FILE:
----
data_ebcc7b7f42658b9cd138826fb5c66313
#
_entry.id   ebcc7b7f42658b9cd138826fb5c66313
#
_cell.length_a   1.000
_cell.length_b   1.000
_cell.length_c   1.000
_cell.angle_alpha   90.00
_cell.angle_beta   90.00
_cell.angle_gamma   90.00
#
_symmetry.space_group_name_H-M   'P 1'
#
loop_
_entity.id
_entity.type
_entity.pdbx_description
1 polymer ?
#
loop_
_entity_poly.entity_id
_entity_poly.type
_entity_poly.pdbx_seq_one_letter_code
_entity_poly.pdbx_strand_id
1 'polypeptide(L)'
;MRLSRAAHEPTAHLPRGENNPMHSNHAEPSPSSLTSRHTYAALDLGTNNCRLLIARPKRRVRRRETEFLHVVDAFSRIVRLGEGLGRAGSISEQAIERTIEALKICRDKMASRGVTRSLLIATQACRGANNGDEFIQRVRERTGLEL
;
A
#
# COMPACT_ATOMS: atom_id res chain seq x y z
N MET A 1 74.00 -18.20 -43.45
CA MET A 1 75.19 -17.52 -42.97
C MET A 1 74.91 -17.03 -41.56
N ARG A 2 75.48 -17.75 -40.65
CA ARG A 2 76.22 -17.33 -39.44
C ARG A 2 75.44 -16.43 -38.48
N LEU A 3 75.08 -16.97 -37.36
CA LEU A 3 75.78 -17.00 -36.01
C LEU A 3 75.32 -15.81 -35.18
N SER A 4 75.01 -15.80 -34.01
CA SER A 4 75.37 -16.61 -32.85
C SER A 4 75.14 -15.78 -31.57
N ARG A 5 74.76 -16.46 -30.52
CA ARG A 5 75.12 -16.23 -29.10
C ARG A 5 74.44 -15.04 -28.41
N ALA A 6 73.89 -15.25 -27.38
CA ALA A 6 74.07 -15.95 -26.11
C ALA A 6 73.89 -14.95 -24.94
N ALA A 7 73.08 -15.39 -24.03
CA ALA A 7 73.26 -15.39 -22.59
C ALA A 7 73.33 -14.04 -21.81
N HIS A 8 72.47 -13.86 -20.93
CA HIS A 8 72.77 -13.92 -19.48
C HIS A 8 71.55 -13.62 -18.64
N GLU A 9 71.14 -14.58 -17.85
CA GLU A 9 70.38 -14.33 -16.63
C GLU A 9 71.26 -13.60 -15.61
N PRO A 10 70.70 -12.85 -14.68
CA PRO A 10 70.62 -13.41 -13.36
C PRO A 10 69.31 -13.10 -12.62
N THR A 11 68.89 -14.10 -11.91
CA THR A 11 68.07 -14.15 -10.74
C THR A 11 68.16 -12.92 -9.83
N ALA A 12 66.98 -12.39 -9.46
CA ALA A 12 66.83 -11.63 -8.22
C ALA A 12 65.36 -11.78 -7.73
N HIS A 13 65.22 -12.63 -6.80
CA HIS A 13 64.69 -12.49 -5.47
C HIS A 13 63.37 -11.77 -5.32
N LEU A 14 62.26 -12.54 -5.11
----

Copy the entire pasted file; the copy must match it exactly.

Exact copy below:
data_ebcc7b7f42658b9cd138826fb5c66313
#
_entry.id   ebcc7b7f42658b9cd138826fb5c66313
#
_cell.length_a   1.000
_cell.length_b   1.000
_cell.length_c   1.000
_cell.angle_alpha   90.00
_cell.angle_beta   90.00
_cell.angle_gamma   90.00
#
_symmetry.space_group_name_H-M   'P 1'
#
loop_
_entity.id
_entity.type
_entity.pdbx_description
1 polymer ?
#
loop_
_entity_poly.entity_id
_entity_poly.type
_entity_poly.pdbx_seq_one_letter_code
_entity_poly.pdbx_strand_id
1 'polypeptide(L)'
;MRLSRAAHEPTAHLPRGENNPMHSNHAEPSPSSLTSRHTYAALDLGTNNCRLLIARPKRRVRRRETEFLHVVDAFSRIVRLGEGLGRAGSISEQAIERTIEALKICRDKMASRGVTRSLLIATQACRGANNGDEFIQRVRERTGLEL
;
A
#
# COMPACT_ATOMS: atom_id res chain seq x y z
N MET A 1 74.00 -18.20 -43.45
CA MET A 1 75.19 -17.52 -42.97
C MET A 1 74.91 -17.03 -41.56
N ARG A 2 75.48 -17.75 -40.65
CA ARG A 2 76.22 -17.33 -39.44
C ARG A 2 75.44 -16.43 -38.48
N LEU A 3 75.08 -16.97 -37.36
CA LEU A 3 75.78 -17.00 -36.01
C LEU A 3 75.32 -15.81 -35.18
N SER A 4 75.01 -15.80 -34.01
CA SER A 4 75.37 -16.61 -32.85
C SER A 4 75.14 -15.78 -31.57
N ARG A 5 74.76 -16.46 -30.52
CA ARG A 5 75.12 -16.23 -29.10
C ARG A 5 74.44 -15.04 -28.41
N ALA A 6 73.89 -15.25 -27.38
CA ALA A 6 74.07 -15.95 -26.11
C ALA A 6 73.89 -14.95 -24.94
N ALA A 7 73.08 -15.39 -24.03
CA ALA A 7 73.26 -15.39 -22.59
C ALA A 7 73.33 -14.04 -21.81
N HIS A 8 72.47 -13.86 -20.93
CA HIS A 8 72.77 -13.92 -19.48
C HIS A 8 71.55 -13.62 -18.64
N GLU A 9 71.14 -14.58 -17.85
CA GLU A 9 70.38 -14.33 -16.63
C GLU A 9 71.26 -13.60 -15.61
N PRO A 10 70.70 -12.85 -14.68
CA PRO A 10 70.62 -13.41 -13.36
C PRO A 10 69.31 -13.10 -12.62
N THR A 11 68.89 -14.10 -11.91
CA THR A 11 68.07 -14.15 -10.74
C THR A 11 68.16 -12.92 -9.83
N ALA A 12 66.98 -12.39 -9.46
CA ALA A 12 66.83 -11.63 -8.22
C ALA A 12 65.36 -11.78 -7.73
N HIS A 13 65.22 -12.63 -6.80
CA HIS A 13 64.69 -12.49 -5.47
C HIS A 13 63.37 -11.77 -5.32
N LEU A 14 62.26 -12.54 -5.11